For Internet Privacy advocates like me, the recent vote by Congress to authorize ISP to sell customer information is disheartening. But it is also a proof that the current attacks on privacy in the Internet are not sustainable, a “reduction ad absurdum” of what will happen if the current trends continue. The press is full of discussions about the evil of telecommunication companies, and the congressmen that they lobbied. The blame there is well deserved, but the ISP are actually minor players in the “war on privacy”. The major players? Companies like Facebook and Google, and generally the “advertisement funded” business model pushed by Silicon Valley investors. Indeed, the main argument of the ISP lobbyist was that if Google can benefit from collecting private information, why shouldn’t Verizon or AT&T? The lobbyists demonstrated that they could sway Congress with that argument, no doubt helped with a generous helping of “campaign donations.”
I don’t know whether the congressmen understood the consequences of their actions. Basically, they voted to authorize a free for all. Anybody who can grab your personal information is authorized by law to sell it. The state will not be picking favorites between ISP, search engines, social media providers, or car ride companies. What goes for one, goes for everybody. Of course, that’s very scary. In the name of more efficient advertisements, companies will collect your browsing history, your interests, your lists of friends, the various places that you visit, and of course everything that you purchased. In fact, there is no reason to stop at advertisements. The prospects are endless. Someone will sell the data to hiring managers, to make sure that they select prospective employees with the right “cultural fit” with the companies. The managers of political campaigns will buy the data and tune individual messages based on the biases of individual voters. Banks will obtain information before agreeing on the loan. Secret polices will probably get their countries to pass law giving them free access to the advertisers’ data. And because everybody can collect the data, there will be very few places to hide.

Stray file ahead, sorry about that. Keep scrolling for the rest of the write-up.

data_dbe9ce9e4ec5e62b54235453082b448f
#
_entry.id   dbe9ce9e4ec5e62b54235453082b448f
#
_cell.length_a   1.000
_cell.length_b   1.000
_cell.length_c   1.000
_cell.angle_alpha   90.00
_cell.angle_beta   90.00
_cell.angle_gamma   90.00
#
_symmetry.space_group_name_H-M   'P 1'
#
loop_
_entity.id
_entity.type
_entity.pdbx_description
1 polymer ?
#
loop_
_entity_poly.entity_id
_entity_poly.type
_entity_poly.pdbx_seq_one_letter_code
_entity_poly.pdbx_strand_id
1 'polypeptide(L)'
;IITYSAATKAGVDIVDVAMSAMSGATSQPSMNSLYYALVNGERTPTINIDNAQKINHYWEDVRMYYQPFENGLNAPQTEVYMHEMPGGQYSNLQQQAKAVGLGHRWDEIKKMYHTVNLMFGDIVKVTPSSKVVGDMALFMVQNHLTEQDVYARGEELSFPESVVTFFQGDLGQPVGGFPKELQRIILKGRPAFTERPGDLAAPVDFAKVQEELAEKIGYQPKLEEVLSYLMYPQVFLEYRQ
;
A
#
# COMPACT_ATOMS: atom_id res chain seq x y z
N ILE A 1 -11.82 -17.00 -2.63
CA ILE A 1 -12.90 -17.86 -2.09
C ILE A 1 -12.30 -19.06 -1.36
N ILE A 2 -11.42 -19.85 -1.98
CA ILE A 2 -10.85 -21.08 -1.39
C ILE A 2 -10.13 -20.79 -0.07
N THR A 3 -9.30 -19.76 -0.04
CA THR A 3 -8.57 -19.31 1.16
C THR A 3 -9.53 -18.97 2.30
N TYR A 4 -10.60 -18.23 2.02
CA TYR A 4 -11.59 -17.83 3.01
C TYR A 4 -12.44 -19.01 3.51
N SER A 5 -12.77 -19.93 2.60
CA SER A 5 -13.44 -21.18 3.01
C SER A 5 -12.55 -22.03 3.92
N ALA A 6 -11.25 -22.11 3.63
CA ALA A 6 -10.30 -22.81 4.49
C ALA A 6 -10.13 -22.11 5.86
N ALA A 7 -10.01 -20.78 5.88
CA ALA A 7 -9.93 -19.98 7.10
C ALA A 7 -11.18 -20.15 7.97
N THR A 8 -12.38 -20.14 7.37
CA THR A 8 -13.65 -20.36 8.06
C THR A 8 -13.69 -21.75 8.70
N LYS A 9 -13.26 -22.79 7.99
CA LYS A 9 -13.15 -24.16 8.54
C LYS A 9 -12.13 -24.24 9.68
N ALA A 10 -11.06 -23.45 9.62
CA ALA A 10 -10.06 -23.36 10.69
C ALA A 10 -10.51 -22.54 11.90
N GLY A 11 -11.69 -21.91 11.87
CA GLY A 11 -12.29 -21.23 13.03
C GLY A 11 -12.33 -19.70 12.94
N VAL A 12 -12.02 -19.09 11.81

So, in a sense, there is a silver lining to Congress’ decision. In its absurdity, it demonstrates to our society the extreme danger of the business model pushed by Silicon Valley in the last 20 years. A classic “reductio ad absurdum”. If one company does it, it is probably not too much of a problem. But if you allow one company to do it, you must allow all of them. And if all of them do it, the result is patently absurd.